Limited-time bonus, highest ever. The
- $750 bonus cash back after you spend $7,500 on purchases in the first 3 months.
- Unlimited, flat 1.5% cash back on all purchases with no limit.
- 0% introductory APR for 12 months on purchases.
- Free additional cards for employees.
- No annual fee.
Ultimate Rewards points. The cash sign-up bonus actually comes in the form of Ultimate Rewards points at 1 point = 1 cent in cash. 50,000 points = $500 cash. If you have one of the other annual fee cards that offer a boost in value like the Ink Business Preferred, Sapphire Preferred, or Sapphire Reserve, you can transfer your points between Ultimate Rewards accounts and redeem using that other card’s 25% travel bonus. This can increase the value of your points.
You could think of this card as the small business version of the
Prefer airline and/or hotel points? You can’t transfer points to miles directly with this card, but if you transfer over your Ultimate Rewards points to the
– You could earn 1.5 United miles per dollar spent.
– You could earn 1.5 Hyatt points per dollar spent.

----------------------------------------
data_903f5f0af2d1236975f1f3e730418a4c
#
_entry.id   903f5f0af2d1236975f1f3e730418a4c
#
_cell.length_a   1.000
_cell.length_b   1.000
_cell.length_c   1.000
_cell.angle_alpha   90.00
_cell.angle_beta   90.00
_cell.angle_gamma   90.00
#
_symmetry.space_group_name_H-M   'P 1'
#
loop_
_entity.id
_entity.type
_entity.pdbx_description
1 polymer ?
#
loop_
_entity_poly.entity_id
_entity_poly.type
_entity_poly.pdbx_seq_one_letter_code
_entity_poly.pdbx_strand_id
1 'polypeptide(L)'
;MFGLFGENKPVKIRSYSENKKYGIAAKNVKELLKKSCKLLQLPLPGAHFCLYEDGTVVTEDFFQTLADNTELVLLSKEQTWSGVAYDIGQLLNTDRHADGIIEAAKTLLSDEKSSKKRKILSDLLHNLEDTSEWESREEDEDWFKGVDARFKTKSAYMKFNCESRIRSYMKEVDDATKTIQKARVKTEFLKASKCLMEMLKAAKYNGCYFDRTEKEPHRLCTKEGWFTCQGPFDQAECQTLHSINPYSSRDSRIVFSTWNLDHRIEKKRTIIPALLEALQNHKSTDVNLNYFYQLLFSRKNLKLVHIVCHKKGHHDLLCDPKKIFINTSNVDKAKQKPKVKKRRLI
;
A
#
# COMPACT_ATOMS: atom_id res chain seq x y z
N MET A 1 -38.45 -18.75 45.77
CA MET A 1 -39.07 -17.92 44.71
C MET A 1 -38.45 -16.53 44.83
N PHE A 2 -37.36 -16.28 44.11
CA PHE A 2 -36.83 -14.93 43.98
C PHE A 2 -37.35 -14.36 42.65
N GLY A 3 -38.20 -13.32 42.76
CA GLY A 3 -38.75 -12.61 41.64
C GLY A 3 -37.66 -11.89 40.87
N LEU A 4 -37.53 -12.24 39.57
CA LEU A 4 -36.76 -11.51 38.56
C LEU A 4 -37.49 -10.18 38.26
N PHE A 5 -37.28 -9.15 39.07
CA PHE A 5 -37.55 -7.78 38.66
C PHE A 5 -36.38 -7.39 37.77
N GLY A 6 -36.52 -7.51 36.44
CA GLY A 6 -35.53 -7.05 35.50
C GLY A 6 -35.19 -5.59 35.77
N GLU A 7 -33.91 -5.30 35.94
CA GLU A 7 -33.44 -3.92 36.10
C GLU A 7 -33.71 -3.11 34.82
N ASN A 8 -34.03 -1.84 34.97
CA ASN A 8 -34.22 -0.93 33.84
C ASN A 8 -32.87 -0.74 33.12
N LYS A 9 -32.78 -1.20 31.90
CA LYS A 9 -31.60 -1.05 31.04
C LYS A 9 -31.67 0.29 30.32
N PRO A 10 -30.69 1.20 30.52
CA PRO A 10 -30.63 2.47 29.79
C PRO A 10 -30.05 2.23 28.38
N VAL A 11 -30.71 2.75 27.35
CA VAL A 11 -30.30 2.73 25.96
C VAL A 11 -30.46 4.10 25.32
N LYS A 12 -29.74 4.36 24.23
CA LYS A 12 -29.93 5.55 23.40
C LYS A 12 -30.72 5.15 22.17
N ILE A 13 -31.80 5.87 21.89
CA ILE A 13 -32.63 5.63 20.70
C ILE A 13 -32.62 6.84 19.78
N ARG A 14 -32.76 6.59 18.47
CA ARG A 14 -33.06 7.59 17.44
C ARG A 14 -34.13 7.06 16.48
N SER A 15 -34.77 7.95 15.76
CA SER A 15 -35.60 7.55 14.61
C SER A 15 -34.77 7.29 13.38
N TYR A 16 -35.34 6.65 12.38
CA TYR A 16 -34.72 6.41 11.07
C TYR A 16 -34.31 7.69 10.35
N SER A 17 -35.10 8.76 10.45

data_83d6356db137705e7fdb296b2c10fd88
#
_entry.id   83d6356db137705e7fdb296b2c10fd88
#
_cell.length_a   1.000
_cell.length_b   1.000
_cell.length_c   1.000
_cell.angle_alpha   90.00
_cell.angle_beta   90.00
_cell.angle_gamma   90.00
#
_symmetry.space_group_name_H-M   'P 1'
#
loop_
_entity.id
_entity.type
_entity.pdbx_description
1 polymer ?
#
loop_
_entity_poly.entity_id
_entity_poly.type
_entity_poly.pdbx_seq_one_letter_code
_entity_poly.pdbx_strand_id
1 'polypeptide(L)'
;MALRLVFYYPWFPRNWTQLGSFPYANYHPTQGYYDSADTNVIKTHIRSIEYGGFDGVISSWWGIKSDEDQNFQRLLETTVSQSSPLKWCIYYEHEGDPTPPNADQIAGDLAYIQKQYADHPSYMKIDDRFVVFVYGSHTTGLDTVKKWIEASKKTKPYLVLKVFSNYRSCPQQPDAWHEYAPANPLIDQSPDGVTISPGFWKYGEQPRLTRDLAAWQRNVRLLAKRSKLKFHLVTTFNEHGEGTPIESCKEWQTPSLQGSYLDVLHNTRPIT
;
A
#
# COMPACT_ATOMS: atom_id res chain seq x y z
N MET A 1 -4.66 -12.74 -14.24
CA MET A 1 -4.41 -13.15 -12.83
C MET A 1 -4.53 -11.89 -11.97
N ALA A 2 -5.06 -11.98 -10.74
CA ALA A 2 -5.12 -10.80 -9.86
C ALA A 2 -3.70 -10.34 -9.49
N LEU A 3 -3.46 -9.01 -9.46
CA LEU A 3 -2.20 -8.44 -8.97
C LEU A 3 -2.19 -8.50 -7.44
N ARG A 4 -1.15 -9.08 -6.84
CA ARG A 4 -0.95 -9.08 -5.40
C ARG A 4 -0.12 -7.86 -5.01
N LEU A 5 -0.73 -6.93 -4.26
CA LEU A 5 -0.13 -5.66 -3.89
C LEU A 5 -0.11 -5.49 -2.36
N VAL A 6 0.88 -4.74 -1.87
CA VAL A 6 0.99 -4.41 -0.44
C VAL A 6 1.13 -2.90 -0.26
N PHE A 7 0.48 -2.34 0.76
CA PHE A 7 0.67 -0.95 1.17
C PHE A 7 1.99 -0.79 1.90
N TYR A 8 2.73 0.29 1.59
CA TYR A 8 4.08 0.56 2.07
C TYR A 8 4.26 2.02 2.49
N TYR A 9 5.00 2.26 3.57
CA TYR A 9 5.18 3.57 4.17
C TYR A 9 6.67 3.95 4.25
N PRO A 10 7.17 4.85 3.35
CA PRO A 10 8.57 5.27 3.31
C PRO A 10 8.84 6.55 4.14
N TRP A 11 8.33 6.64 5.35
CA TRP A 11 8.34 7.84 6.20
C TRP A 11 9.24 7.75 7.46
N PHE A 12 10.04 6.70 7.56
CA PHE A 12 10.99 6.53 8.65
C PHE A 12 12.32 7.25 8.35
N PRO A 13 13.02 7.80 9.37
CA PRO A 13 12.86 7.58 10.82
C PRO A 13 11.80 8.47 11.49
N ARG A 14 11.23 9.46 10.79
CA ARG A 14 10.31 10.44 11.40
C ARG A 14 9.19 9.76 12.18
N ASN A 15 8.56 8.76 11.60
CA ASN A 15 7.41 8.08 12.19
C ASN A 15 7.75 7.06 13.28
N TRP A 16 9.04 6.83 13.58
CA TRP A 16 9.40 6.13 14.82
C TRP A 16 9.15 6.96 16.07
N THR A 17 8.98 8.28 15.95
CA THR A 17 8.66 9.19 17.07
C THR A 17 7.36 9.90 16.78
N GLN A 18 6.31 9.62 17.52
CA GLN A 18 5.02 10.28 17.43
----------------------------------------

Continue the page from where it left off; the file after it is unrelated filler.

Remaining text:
– You could earn 1.5 British Airways Avios per dollar spent.
– You could earn 1.5 Southwest Rapid Rewards points per dollar spent.
For example, if you placed a perceived value of 1.5 cents on each United mile or Southwest Rapid Rewards point, then you’d receive 2.25 cents of perceived value per dollar spent with this card. Your actual numbers will depend on your own specific redemption choices.
Many people aren’t aware of the fact that they can apply for business credit cards, even if they are not a corporation or LLC. The business type is called a sole proprietorship, and these days many people are full-time or part-time consultants, freelancers, eBay/Amazon/Etsy sellers, or other one-person business owners. This is the simplest business entity, but it is fully legit and recognized by the IRS. On a business credit card application, you should use your own legal name as the business name, and your Social Security Number as the Tax ID.
Note that Chase has an unofficial rule that they will automatically deny approval on new credit cards if you have 5 or more new credit cards from any issuer on your credit report within the past 2 years (aka the 5/24 rule). This rule is designed to discourage folks that apply for high numbers of sign-up bonuses. This rule applies on a per-person basis, so in our household one applies to Chase while the other applies at other card issuers.
Bottom line. The
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